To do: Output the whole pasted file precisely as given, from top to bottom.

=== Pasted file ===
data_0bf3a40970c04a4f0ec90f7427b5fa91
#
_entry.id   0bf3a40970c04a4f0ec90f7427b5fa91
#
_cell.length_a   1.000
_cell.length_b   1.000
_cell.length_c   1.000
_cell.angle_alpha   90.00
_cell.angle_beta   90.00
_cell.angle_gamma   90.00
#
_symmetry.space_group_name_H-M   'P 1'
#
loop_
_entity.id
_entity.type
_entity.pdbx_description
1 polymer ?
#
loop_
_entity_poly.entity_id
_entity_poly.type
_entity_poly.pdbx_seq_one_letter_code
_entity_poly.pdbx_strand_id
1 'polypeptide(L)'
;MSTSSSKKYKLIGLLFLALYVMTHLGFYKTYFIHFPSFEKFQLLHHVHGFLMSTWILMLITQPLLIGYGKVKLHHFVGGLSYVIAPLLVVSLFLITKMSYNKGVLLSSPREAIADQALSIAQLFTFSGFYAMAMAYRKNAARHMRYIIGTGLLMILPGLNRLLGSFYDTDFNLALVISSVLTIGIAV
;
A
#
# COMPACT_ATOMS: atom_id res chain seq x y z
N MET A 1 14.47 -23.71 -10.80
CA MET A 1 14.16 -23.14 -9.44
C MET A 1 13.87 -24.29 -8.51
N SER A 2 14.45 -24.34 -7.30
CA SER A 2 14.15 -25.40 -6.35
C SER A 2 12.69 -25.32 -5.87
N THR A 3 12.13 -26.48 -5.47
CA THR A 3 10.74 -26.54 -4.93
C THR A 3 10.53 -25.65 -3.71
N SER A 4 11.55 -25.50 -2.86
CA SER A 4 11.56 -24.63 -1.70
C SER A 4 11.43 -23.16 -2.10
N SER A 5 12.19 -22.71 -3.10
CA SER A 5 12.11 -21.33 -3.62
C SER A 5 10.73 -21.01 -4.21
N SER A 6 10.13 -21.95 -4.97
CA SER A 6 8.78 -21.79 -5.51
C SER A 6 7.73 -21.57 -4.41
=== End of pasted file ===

data_0bf3a40970c04a4f0ec90f7427b5fa91
#
_entry.id   0bf3a40970c04a4f0ec90f7427b5fa91
#
_cell.length_a   1.000
_cell.length_b   1.000
_cell.length_c   1.000
_cell.angle_alpha   90.00
_cell.angle_beta   90.00
_cell.angle_gamma   90.00
#
_symmetry.space_group_name_H-M   'P 1'
#
loop_
_entity.id
_entity.type
_entity.pdbx_description
1 polymer ?
#
loop_
_entity_poly.entity_id
_entity_poly.type
_entity_poly.pdbx_seq_one_letter_code
_entity_poly.pdbx_strand_id
1 'polypeptide(L)'
;MSTSSSKKYKLIGLLFLALYVMTHLGFYKTYFIHFPSFEKFQLLHHVHGFLMSTWILMLITQPLLIGYGKVKLHHFVGGLSYVIAPLLVVSLFLITKMSYNKGVLLSSPREAIADQALSIAQLFTFSGFYAMAMAYRKNAARHMRYIIGTGLLMILPGLNRLLGSFYDTDFNLALVISSVLTIGIAV
;
A
#
# COMPACT_ATOMS: atom_id res chain seq x y z
N MET A 1 14.47 -23.71 -10.80
CA MET A 1 14.16 -23.14 -9.44
C MET A 1 13.87 -24.29 -8.51
N SER A 2 14.45 -24.34 -7.30
CA SER A 2 14.15 -25.40 -6.35
C SER A 2 12.69 -25.32 -5.87
N THR A 3 12.13 -26.48 -5.47
CA THR A 3 10.74 -26.54 -4.93
C THR A 3 10.53 -25.65 -3.71
N SER A 4 11.55 -25.50 -2.86
CA SER A 4 11.56 -24.63 -1.70
C SER A 4 11.43 -23.16 -2.10
N SER A 5 12.19 -22.71 -3.10
CA SER A 5 12.11 -21.33 -3.62
C SER A 5 10.73 -21.01 -4.21
N SER A 6 10.13 -21.95 -4.97
CA SER A 6 8.78 -21.79 -5.51
C SER A 6 7.73 -21.57 -4.41